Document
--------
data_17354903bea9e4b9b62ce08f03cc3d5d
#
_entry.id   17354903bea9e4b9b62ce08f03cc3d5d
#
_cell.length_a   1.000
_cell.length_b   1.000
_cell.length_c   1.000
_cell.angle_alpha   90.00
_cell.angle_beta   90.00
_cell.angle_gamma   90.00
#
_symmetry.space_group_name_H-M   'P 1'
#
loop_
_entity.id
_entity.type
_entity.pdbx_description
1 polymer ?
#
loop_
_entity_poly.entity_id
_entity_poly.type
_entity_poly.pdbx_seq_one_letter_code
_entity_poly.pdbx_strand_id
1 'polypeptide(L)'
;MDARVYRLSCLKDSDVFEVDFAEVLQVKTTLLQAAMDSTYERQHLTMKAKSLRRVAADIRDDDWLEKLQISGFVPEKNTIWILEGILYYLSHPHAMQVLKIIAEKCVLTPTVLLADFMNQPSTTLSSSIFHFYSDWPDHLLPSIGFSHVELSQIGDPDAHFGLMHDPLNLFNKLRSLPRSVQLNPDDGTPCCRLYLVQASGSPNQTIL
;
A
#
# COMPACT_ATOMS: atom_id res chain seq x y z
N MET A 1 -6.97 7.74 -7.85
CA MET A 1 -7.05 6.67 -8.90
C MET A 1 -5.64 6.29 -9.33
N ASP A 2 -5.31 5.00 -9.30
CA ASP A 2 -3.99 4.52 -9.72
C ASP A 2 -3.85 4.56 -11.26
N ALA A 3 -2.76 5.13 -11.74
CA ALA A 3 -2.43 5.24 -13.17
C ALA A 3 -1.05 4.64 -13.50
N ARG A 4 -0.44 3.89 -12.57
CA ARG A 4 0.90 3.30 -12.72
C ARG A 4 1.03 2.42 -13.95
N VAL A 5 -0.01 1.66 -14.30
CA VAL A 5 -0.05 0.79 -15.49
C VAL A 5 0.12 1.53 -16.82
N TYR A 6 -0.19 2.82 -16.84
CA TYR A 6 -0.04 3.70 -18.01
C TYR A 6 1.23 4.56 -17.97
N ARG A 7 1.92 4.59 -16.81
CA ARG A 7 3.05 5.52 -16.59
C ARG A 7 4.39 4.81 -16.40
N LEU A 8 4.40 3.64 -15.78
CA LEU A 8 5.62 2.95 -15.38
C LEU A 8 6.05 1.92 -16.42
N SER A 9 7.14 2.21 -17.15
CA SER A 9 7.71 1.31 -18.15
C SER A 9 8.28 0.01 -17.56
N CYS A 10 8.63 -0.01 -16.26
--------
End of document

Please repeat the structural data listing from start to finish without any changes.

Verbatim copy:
data_17354903bea9e4b9b62ce08f03cc3d5d
#
_entry.id   17354903bea9e4b9b62ce08f03cc3d5d
#
_cell.length_a   1.000
_cell.length_b   1.000
_cell.length_c   1.000
_cell.angle_alpha   90.00
_cell.angle_beta   90.00
_cell.angle_gamma   90.00
#
_symmetry.space_group_name_H-M   'P 1'
#
loop_
_entity.id
_entity.type
_entity.pdbx_description
1 polymer ?
#
loop_
_entity_poly.entity_id
_entity_poly.type
_entity_poly.pdbx_seq_one_letter_code
_entity_poly.pdbx_strand_id
1 'polypeptide(L)'
;MDARVYRLSCLKDSDVFEVDFAEVLQVKTTLLQAAMDSTYERQHLTMKAKSLRRVAADIRDDDWLEKLQISGFVPEKNTIWILEGILYYLSHPHAMQVLKIIAEKCVLTPTVLLADFMNQPSTTLSSSIFHFYSDWPDHLLPSIGFSHVELSQIGDPDAHFGLMHDPLNLFNKLRSLPRSVQLNPDDGTPCCRLYLVQASGSPNQTIL
;
A
#
# COMPACT_ATOMS: atom_id res chain seq x y z
N MET A 1 -6.97 7.74 -7.85
CA MET A 1 -7.05 6.67 -8.90
C MET A 1 -5.64 6.29 -9.33
N ASP A 2 -5.31 5.00 -9.30
CA ASP A 2 -3.99 4.52 -9.72
C ASP A 2 -3.85 4.56 -11.26
N ALA A 3 -2.76 5.13 -11.74
CA ALA A 3 -2.43 5.24 -13.17
C ALA A 3 -1.05 4.64 -13.50
N ARG A 4 -0.44 3.89 -12.57
CA ARG A 4 0.90 3.30 -12.72
C ARG A 4 1.03 2.42 -13.95
N VAL A 5 -0.01 1.66 -14.30
CA VAL A 5 -0.05 0.79 -15.49
C VAL A 5 0.12 1.53 -16.82
N TYR A 6 -0.19 2.82 -16.84
CA TYR A 6 -0.04 3.70 -18.01
C TYR A 6 1.23 4.56 -17.97
N ARG A 7 1.92 4.59 -16.81
CA ARG A 7 3.05 5.52 -16.59
C ARG A 7 4.39 4.81 -16.40
N LEU A 8 4.40 3.64 -15.78
CA LEU A 8 5.62 2.95 -15.38
C LEU A 8 6.05 1.92 -16.42
N SER A 9 7.14 2.21 -17.15
CA SER A 9 7.71 1.31 -18.15
C SER A 9 8.28 0.01 -17.56
N CYS A 10 8.63 -0.01 -16.26